‘No agreements or official talks with VW’ says Red Bull

Michelle Foster
Red Bull


Red Bull advisor Helmut Marko has once again quashed suggestions that Red Bull Powertrains will link up with Volkswagen in F1.

Set to lose Honda as their engine supplier at the end of this season, Red Bull created ‘Red Bull Powertrains’ to run the engines from 2022 onwards.

The team made the decision following Formula 1’s confirmation of an engine freeze.

Almost immediately, rumours emerged claiming that Red Bull were in talks with VW about a possible collaboration.

Marko says that is not in the pipeline.

“There are no agreements or official talks,” he told Motorsport-total.com.

Red Bull merchandise is available to purchase now via the official Formula 1 store

Sergio Perez Red Bull

Formula 1 has run the current 1.6 litre four-stroke turbocharged V6 since 2014, an era in which Mercedes have dominated the sport.

The format could change in 2025, although the big question is will Formula 1 introduce new engines or tweak the existing ones.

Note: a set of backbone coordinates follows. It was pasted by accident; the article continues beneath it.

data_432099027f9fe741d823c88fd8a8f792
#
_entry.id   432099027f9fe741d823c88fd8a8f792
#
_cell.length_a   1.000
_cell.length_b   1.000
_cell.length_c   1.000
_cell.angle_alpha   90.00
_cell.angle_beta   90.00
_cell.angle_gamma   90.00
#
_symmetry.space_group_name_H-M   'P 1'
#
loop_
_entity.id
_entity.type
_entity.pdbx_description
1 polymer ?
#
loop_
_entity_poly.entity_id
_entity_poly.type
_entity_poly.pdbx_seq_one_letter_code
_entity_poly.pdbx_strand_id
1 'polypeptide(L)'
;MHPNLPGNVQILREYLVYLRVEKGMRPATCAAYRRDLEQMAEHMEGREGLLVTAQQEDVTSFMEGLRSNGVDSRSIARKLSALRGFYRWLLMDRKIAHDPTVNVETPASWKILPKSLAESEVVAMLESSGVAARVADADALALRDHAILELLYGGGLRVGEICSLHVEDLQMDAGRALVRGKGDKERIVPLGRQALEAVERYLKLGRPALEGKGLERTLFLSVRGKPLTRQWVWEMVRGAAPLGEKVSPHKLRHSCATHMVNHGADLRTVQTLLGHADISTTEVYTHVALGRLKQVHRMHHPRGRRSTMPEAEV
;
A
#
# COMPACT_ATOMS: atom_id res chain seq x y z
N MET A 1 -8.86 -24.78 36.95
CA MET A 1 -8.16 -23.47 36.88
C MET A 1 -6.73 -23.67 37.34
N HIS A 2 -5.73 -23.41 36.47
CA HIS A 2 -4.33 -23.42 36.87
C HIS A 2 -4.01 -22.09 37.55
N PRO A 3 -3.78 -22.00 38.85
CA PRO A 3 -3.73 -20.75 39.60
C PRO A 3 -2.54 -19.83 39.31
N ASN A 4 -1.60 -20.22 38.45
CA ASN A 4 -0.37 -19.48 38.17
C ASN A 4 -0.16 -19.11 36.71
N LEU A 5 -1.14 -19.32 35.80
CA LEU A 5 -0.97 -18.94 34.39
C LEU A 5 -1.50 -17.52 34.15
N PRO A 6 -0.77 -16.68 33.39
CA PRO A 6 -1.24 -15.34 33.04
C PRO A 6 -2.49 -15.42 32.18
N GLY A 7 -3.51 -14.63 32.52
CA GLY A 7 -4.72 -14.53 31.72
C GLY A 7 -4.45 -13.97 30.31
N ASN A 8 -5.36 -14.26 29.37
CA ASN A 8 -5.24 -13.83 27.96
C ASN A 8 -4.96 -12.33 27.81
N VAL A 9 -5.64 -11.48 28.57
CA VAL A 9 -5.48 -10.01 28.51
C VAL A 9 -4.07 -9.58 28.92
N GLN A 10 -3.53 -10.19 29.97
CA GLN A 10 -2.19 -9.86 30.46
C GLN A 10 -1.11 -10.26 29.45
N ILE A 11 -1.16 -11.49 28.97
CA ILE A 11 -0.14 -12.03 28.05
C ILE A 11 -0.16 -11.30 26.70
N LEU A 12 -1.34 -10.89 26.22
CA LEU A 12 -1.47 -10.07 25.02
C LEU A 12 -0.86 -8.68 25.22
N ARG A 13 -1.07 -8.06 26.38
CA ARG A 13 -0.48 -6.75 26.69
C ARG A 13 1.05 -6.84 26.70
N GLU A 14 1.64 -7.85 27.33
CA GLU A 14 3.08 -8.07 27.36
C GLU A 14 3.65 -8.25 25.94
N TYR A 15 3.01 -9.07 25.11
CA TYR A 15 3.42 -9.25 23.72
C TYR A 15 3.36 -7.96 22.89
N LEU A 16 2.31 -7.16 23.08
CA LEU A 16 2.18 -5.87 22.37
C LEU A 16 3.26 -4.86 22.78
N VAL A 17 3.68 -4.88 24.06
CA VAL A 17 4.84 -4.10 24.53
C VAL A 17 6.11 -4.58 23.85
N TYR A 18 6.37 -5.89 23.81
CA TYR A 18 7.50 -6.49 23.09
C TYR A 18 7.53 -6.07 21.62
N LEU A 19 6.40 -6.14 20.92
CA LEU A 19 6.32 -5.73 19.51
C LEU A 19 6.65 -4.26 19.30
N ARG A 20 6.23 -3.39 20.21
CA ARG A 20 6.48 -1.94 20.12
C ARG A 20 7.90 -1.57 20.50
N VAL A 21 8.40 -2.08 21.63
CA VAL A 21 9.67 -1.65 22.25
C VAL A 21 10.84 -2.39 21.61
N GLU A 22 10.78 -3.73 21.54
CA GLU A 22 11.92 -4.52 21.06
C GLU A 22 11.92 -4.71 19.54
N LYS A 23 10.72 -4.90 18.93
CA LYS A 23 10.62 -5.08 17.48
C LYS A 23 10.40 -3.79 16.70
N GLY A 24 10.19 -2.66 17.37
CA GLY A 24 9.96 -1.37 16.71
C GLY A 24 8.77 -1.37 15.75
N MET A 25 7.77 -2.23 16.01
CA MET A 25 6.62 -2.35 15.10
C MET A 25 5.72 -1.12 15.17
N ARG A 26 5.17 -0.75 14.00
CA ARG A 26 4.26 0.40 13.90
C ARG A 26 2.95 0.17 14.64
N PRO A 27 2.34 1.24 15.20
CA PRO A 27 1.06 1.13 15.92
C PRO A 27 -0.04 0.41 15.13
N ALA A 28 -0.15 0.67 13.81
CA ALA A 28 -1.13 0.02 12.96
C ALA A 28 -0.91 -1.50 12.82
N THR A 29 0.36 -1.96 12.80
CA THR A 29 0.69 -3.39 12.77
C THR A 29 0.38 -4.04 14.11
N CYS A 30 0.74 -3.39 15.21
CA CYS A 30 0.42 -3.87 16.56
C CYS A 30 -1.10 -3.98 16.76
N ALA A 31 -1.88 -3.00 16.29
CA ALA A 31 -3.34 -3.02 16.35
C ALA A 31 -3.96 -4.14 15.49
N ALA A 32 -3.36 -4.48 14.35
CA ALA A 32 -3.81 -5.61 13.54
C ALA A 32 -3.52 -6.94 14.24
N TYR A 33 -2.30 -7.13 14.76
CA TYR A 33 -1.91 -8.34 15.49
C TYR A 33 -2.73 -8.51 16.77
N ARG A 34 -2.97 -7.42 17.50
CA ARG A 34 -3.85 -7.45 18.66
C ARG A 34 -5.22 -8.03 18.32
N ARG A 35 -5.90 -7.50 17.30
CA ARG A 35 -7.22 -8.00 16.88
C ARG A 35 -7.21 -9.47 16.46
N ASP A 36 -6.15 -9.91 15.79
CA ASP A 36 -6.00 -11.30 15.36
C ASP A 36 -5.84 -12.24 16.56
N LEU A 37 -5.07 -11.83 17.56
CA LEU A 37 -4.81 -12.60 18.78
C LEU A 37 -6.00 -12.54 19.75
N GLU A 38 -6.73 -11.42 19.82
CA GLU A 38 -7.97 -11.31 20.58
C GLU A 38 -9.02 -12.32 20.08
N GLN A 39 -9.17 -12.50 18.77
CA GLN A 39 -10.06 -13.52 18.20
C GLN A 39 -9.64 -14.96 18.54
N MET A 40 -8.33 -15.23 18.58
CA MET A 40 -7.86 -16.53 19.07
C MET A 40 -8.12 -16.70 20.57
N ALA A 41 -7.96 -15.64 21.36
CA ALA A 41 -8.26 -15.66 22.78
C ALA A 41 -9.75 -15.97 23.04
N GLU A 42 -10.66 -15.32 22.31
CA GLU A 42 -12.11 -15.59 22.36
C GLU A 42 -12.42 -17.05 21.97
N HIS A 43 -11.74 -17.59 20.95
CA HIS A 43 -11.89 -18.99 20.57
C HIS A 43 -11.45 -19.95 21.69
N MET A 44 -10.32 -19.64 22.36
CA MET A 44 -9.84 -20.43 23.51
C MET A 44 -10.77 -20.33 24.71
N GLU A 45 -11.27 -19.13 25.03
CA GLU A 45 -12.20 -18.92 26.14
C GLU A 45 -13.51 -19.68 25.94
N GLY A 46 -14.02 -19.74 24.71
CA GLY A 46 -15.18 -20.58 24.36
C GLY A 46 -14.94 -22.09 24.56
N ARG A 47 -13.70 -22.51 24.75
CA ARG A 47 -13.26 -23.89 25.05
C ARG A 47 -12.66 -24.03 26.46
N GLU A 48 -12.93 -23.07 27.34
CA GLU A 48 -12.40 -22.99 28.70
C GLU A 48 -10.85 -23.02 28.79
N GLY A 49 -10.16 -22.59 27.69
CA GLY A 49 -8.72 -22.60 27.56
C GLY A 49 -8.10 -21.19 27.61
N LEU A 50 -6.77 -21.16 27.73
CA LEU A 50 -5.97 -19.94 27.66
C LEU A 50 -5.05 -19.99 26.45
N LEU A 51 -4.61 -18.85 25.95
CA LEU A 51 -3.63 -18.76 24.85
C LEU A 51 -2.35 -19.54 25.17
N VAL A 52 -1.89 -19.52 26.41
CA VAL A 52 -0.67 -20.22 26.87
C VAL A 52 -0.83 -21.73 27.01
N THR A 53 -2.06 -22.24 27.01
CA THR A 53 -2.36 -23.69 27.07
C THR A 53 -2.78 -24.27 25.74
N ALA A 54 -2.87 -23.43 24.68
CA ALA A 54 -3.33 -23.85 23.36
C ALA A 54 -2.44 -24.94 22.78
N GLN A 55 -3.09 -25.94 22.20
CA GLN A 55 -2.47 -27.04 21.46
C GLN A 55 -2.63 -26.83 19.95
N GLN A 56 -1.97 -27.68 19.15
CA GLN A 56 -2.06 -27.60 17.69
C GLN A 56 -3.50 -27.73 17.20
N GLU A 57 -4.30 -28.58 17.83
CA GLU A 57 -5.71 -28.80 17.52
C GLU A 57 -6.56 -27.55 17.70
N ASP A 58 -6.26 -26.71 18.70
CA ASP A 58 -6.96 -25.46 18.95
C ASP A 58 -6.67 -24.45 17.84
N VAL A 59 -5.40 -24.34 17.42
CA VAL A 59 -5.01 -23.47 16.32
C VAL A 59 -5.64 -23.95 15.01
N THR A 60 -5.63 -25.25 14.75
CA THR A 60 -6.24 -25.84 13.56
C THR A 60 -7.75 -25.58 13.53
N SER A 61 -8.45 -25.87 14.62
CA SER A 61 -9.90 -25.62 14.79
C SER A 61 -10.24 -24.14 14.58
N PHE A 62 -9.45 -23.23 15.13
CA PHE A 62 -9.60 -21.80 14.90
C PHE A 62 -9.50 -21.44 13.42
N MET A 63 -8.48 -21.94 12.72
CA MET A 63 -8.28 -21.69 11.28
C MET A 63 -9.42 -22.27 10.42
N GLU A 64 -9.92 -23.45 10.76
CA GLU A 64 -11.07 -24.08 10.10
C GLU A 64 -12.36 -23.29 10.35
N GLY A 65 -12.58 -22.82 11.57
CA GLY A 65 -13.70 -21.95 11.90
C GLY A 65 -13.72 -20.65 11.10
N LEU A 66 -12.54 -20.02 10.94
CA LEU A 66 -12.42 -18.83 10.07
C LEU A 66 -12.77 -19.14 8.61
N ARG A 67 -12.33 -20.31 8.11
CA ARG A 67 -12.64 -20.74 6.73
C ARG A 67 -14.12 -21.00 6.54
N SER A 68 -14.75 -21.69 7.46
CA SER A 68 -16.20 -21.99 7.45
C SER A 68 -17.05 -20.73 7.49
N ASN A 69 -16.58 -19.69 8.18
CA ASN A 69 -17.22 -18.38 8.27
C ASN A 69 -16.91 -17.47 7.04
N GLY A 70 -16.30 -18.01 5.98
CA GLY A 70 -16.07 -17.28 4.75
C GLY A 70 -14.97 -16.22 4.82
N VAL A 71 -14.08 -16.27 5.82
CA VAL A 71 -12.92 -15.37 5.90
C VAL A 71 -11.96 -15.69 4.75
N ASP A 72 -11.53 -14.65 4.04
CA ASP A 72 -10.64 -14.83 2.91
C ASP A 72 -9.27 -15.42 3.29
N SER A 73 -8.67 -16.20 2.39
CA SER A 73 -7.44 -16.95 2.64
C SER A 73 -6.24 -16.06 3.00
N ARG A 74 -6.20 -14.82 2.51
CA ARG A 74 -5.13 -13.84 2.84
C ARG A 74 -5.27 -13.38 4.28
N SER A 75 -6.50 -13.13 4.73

Marko confirmed that the Milton Keynes squad is in favour of introducing all-new engines, which just so happens to align with VW’s way of thinking.

“Our cost calculation speaks more in favour of a new engine,” he said. “The next meetings will take place in Silverstone. The dismantling is not easy. And the introduction of e-fuels in particular requires so many changes.

“We have an eight-year-old engine in Formula 1. I’m not sure if only electric is the future. Many believe that hybrid is the better solution for more powerful cars. Hydrogen also floats in space. There it is very possible that one cannot say that one can specify an engine for the next ten or fifteen years.

“But a very important point is certainly the cost. The idea is that an engine should cost a maximum of one million dollars. And the total costs should be less than 100 million. None of the current manufacturers come even close to this amount. You can can only be achieved with standard parts and by limiting test bench times. But is that more time-consuming than making a new engine.”

And, he added: “On the VW side, I think a four-cylinder is favoured.”

As for a move to biofuel, Marko said: “The increase from five to ten percent bioethanol has already cost tens of millions of dollars. If so, then you have to make this 100 percent synthetic gasoline at the same time as the new engine. The e-fuels must also be available at a reasonable price. That is not the case yet to that extent.”

Follow us on Twitter @Planet_F1 and like our Facebook page.